Botanicals, the properties gleaned from herbs and plants, are often associated with gin, in different configurations. For the first time that I’m aware of, a brewery is focusing on botanicals. Forbidden Root debuted in February in in Chicago’s Ukrainian Village, in Hub Theater’s former home. The space features rusted sun chandeliers, a square bar, brick walls, and caged botanicals by the entrance that help fuel creative, flavorful beers.
I ordered a four-taster beef flight, which included Honey Vee Vienna Lager (5% ABV) brewed with cranberry blossom honey; WPA (5.6% ABV) wildflower pale ale brewed with marigold, elderflower, and sweet osmanthus blossoms; Sublime Ginger (3.8% ABV) golden wheat ale crafted with ginger, Key lime, lemon myrtle, and honeybush; and Cherrytree Amaro Ale (9.2% ABV) a cherry old ale featuring cherry stems and spice roasted blood orange.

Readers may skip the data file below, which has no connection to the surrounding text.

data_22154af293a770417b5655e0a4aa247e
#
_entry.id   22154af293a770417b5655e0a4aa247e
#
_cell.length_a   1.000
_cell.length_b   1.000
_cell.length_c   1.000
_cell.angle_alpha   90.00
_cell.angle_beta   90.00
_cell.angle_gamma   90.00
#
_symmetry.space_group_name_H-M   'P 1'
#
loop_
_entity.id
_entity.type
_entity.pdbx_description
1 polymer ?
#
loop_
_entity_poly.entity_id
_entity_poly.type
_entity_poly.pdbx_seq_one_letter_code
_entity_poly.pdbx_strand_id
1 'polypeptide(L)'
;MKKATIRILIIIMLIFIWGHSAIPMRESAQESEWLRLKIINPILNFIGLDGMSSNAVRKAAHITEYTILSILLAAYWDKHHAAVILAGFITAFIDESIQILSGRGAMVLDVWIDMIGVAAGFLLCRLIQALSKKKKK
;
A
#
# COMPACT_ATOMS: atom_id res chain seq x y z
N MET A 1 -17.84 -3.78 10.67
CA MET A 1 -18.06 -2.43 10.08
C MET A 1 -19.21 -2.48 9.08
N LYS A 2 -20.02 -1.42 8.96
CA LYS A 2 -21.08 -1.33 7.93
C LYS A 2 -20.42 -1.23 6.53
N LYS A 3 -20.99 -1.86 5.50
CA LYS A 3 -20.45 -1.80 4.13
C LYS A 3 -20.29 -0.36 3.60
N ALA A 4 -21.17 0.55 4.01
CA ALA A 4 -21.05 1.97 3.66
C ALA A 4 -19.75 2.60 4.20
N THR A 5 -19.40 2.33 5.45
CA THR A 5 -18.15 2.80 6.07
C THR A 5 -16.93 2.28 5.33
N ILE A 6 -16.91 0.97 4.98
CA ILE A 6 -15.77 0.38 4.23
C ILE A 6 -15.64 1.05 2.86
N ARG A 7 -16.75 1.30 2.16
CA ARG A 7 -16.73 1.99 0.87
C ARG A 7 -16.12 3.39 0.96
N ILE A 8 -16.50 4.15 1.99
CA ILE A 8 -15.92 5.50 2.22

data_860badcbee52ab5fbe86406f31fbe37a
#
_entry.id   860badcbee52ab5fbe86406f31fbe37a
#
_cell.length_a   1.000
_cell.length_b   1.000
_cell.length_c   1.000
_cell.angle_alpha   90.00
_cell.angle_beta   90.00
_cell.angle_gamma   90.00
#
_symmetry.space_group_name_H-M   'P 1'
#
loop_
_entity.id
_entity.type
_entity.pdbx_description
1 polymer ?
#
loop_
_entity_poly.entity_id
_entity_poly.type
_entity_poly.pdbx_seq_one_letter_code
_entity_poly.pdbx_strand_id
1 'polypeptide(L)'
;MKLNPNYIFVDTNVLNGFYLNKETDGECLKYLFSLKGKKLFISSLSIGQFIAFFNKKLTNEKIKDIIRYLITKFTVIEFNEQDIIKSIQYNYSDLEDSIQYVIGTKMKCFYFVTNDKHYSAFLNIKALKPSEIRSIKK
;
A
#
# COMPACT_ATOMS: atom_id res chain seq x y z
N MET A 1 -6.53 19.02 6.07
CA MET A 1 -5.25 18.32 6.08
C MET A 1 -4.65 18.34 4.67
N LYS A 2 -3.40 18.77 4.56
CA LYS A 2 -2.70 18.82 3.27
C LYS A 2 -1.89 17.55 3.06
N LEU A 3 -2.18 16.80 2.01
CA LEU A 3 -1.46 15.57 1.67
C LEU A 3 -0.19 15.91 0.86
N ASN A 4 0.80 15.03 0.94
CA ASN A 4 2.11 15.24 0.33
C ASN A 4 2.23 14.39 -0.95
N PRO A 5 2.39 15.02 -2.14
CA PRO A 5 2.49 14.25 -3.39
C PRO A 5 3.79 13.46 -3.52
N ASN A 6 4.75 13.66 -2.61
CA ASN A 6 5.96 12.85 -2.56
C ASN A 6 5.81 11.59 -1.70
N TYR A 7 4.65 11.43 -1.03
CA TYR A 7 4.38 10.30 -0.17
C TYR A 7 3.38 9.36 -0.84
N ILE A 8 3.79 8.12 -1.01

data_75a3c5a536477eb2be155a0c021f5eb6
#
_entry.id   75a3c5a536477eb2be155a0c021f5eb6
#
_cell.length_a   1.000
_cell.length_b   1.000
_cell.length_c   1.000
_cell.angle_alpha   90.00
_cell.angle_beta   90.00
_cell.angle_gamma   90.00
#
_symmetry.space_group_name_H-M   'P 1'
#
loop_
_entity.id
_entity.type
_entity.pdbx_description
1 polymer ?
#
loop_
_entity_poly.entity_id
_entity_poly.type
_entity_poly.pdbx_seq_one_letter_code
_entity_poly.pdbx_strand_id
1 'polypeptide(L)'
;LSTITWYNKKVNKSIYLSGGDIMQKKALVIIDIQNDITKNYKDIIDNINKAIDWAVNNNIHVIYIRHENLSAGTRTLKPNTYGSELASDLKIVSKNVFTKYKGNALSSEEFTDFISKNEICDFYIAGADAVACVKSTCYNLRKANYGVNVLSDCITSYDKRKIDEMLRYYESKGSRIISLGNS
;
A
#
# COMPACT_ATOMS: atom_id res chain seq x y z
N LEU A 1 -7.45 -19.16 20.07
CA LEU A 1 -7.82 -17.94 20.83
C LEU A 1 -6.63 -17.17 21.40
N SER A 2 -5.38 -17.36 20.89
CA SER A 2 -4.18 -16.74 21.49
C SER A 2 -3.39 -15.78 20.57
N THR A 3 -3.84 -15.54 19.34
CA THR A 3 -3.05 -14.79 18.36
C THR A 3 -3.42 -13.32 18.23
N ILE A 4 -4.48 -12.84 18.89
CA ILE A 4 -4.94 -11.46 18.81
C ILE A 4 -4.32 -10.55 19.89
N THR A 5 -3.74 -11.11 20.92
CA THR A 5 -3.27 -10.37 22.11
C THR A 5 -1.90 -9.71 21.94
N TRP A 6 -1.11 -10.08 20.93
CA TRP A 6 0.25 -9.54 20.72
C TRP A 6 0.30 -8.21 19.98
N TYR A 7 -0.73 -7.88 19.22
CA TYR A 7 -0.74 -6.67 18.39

I enjoyed all of Forbidden Root’s beers, and even got a sense for things to come by touring the 15-barrel brewhouse with head brewer BJ Pichman, a longtime homebrewer who fellow homebrew club member Randy Mosher tapped to brew pilot batches for the brewery that became Forbidden Root. Pichman even poured two beers right from the tanks: rye saison with coriander, Meyer lemon peel, Kaffir lime and palm sugar; and a Belgian dubbel with fig leaf and Mission fig puree. He just brewed beer inspired by gin and juice with juniper berry and grapefruit peel that will eventually take on white grapefruit juice. With efforts like these, Forbidden Root should be able to carve out a unique niche in the craft beer world.